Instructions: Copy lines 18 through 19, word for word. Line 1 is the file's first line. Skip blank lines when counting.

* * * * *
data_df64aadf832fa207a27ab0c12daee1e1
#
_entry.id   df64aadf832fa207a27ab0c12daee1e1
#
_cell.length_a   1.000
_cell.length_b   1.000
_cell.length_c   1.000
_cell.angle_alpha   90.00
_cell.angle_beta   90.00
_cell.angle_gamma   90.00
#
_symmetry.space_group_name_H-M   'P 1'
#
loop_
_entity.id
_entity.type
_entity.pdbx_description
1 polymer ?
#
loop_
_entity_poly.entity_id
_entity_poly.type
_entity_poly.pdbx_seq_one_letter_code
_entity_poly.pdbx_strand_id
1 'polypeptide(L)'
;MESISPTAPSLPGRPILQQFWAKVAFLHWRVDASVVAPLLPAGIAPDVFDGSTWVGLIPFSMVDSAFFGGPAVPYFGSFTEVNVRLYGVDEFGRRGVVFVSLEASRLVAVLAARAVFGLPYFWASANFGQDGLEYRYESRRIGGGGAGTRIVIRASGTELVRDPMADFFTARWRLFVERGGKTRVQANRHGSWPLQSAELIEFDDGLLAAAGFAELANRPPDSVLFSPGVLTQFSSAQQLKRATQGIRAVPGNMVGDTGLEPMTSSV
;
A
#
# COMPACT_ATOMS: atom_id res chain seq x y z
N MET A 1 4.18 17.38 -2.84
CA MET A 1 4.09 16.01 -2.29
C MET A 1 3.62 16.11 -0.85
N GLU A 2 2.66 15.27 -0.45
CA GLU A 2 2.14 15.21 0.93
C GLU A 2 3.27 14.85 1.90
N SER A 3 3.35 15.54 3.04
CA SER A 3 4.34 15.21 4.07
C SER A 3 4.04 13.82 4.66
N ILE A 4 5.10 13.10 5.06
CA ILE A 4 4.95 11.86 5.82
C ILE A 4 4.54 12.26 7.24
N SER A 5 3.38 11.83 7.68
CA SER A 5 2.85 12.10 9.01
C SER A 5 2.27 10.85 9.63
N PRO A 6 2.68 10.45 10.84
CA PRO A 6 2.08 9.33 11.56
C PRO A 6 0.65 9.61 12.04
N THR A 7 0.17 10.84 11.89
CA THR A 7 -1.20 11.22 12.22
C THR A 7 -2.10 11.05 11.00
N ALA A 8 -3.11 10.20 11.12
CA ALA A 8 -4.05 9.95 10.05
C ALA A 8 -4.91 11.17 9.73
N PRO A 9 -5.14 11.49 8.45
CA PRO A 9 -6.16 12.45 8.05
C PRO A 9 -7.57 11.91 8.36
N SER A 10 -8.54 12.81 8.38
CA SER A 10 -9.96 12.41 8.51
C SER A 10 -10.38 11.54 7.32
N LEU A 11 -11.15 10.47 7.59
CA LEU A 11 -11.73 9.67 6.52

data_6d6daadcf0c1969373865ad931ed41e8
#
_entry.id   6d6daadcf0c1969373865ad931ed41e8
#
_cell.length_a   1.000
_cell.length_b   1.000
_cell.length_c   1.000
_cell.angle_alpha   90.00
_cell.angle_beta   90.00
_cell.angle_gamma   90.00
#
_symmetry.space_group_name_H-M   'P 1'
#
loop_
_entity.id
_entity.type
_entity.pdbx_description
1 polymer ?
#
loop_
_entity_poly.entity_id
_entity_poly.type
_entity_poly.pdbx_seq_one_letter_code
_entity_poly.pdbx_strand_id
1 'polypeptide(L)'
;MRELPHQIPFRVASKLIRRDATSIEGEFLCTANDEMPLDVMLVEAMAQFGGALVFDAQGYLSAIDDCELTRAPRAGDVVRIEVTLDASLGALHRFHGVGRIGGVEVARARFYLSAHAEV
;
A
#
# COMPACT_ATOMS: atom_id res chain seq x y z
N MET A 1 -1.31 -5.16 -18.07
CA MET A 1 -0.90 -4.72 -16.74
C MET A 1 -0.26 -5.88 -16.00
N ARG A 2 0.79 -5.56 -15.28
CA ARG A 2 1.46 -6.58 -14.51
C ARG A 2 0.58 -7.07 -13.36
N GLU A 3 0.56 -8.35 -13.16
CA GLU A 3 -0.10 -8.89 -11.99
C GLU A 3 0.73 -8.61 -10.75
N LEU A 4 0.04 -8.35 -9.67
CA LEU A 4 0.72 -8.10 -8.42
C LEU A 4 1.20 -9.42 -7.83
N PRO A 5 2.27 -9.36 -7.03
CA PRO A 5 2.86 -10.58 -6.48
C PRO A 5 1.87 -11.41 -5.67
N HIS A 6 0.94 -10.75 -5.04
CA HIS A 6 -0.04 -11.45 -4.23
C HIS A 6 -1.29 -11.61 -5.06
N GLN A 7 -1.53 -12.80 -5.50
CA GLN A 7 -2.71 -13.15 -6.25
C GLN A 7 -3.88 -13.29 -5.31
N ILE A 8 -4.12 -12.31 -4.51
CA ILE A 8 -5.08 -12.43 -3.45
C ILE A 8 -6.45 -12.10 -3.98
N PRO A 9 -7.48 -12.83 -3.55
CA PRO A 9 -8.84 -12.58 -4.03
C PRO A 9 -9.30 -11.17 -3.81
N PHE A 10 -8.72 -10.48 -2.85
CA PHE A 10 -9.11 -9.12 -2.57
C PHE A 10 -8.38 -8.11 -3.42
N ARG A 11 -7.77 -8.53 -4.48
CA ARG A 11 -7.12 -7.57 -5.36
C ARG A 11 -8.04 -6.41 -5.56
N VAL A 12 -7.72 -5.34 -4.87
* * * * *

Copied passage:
1 polymer ?
#